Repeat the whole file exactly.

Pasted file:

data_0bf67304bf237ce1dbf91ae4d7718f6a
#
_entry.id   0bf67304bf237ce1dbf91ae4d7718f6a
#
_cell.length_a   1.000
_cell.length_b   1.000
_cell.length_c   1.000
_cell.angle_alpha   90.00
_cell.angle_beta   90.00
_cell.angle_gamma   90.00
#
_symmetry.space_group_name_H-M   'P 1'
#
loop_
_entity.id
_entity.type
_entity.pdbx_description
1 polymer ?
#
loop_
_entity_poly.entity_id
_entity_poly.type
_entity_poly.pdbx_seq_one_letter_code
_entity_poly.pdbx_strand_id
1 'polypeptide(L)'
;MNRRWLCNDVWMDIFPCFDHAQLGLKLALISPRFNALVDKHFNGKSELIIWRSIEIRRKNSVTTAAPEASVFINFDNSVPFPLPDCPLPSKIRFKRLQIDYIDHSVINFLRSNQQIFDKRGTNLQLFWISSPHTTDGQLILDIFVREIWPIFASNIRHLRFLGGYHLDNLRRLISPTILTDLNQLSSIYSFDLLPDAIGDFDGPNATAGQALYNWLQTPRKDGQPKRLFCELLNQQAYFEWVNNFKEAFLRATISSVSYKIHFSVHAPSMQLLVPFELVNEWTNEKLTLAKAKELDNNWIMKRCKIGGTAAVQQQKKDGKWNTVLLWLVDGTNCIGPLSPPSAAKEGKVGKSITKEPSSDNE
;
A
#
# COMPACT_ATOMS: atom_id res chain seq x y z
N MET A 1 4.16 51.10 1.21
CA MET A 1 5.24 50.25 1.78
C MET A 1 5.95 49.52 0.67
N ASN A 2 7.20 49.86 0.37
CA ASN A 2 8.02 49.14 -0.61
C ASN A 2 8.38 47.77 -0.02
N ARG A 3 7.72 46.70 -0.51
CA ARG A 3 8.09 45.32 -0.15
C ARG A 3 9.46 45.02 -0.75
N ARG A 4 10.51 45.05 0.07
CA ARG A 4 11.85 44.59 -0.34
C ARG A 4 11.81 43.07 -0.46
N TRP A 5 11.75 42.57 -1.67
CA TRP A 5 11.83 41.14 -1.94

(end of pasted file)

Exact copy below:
data_0bf67304bf237ce1dbf91ae4d7718f6a
#
_entry.id   0bf67304bf237ce1dbf91ae4d7718f6a
#
_cell.length_a   1.000
_cell.length_b   1.000
_cell.length_c   1.000
_cell.angle_alpha   90.00
_cell.angle_beta   90.00
_cell.angle_gamma   90.00
#
_symmetry.space_group_name_H-M   'P 1'
#
loop_
_entity.id
_entity.type
_entity.pdbx_description
1 polymer ?
#
loop_
_entity_poly.entity_id
_entity_poly.type
_entity_poly.pdbx_seq_one_letter_code
_entity_poly.pdbx_strand_id
1 'polypeptide(L)'
;MNRRWLCNDVWMDIFPCFDHAQLGLKLALISPRFNALVDKHFNGKSELIIWRSIEIRRKNSVTTAAPEASVFINFDNSVPFPLPDCPLPSKIRFKRLQIDYIDHSVINFLRSNQQIFDKRGTNLQLFWISSPHTTDGQLILDIFVREIWPIFASNIRHLRFLGGYHLDNLRRLISPTILTDLNQLSSIYSFDLLPDAIGDFDGPNATAGQALYNWLQTPRKDGQPKRLFCELLNQQAYFEWVNNFKEAFLRATISSVSYKIHFSVHAPSMQLLVPFELVNEWTNEKLTLAKAKELDNNWIMKRCKIGGTAAVQQQKKDGKWNTVLLWLVDGTNCIGPLSPPSAAKEGKVGKSITKEPSSDNE
;
A
#
# COMPACT_ATOMS: atom_id res chain seq x y z
N MET A 1 4.16 51.10 1.21
CA MET A 1 5.24 50.25 1.78
C MET A 1 5.95 49.52 0.67
N ASN A 2 7.20 49.86 0.37
CA ASN A 2 8.02 49.14 -0.61
C ASN A 2 8.38 47.77 -0.02
N ARG A 3 7.72 46.70 -0.51
CA ARG A 3 8.09 45.32 -0.15
C ARG A 3 9.46 45.02 -0.75
N ARG A 4 10.51 45.05 0.07
CA ARG A 4 11.85 44.59 -0.34
C ARG A 4 11.81 43.07 -0.46
N TRP A 5 11.75 42.57 -1.67
CA TRP A 5 11.83 41.14 -1.94